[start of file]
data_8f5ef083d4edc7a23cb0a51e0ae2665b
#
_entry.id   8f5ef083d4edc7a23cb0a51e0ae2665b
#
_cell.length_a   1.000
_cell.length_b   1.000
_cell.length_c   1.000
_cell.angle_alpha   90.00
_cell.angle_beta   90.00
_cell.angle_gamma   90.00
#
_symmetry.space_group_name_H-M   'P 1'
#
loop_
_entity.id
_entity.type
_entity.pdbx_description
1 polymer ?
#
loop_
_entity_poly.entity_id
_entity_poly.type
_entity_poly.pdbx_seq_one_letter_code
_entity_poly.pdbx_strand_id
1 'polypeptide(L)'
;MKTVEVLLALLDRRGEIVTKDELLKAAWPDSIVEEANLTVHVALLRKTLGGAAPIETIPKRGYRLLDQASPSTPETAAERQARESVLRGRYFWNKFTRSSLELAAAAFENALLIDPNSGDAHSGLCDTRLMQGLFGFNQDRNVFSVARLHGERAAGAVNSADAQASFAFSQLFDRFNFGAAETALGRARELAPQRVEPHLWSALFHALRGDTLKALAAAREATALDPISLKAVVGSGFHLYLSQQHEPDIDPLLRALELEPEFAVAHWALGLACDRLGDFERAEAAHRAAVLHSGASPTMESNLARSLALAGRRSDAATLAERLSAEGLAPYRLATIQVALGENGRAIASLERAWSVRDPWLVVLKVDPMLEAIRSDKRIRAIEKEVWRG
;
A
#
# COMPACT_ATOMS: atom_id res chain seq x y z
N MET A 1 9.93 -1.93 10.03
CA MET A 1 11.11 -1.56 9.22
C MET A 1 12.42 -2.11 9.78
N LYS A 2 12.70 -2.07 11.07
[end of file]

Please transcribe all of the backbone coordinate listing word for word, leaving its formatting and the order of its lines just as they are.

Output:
data_8f5ef083d4edc7a23cb0a51e0ae2665b
#
_entry.id   8f5ef083d4edc7a23cb0a51e0ae2665b
#
_cell.length_a   1.000
_cell.length_b   1.000
_cell.length_c   1.000
_cell.angle_alpha   90.00
_cell.angle_beta   90.00
_cell.angle_gamma   90.00
#
_symmetry.space_group_name_H-M   'P 1'
#
loop_
_entity.id
_entity.type
_entity.pdbx_description
1 polymer ?
#
loop_
_entity_poly.entity_id
_entity_poly.type
_entity_poly.pdbx_seq_one_letter_code
_entity_poly.pdbx_strand_id
1 'polypeptide(L)'
;MKTVEVLLALLDRRGEIVTKDELLKAAWPDSIVEEANLTVHVALLRKTLGGAAPIETIPKRGYRLLDQASPSTPETAAERQARESVLRGRYFWNKFTRSSLELAAAAFENALLIDPNSGDAHSGLCDTRLMQGLFGFNQDRNVFSVARLHGERAAGAVNSADAQASFAFSQLFDRFNFGAAETALGRARELAPQRVEPHLWSALFHALRGDTLKALAAAREATALDPISLKAVVGSGFHLYLSQQHEPDIDPLLRALELEPEFAVAHWALGLACDRLGDFERAEAAHRAAVLHSGASPTMESNLARSLALAGRRSDAATLAERLSAEGLAPYRLATIQVALGENGRAIASLERAWSVRDPWLVVLKVDPMLEAIRSDKRIRAIEKEVWRG
;
A
#
# COMPACT_ATOMS: atom_id res chain seq x y z
N MET A 1 9.93 -1.93 10.03
CA MET A 1 11.11 -1.56 9.22
C MET A 1 12.42 -2.11 9.78
N LYS A 2 12.70 -2.07 11.07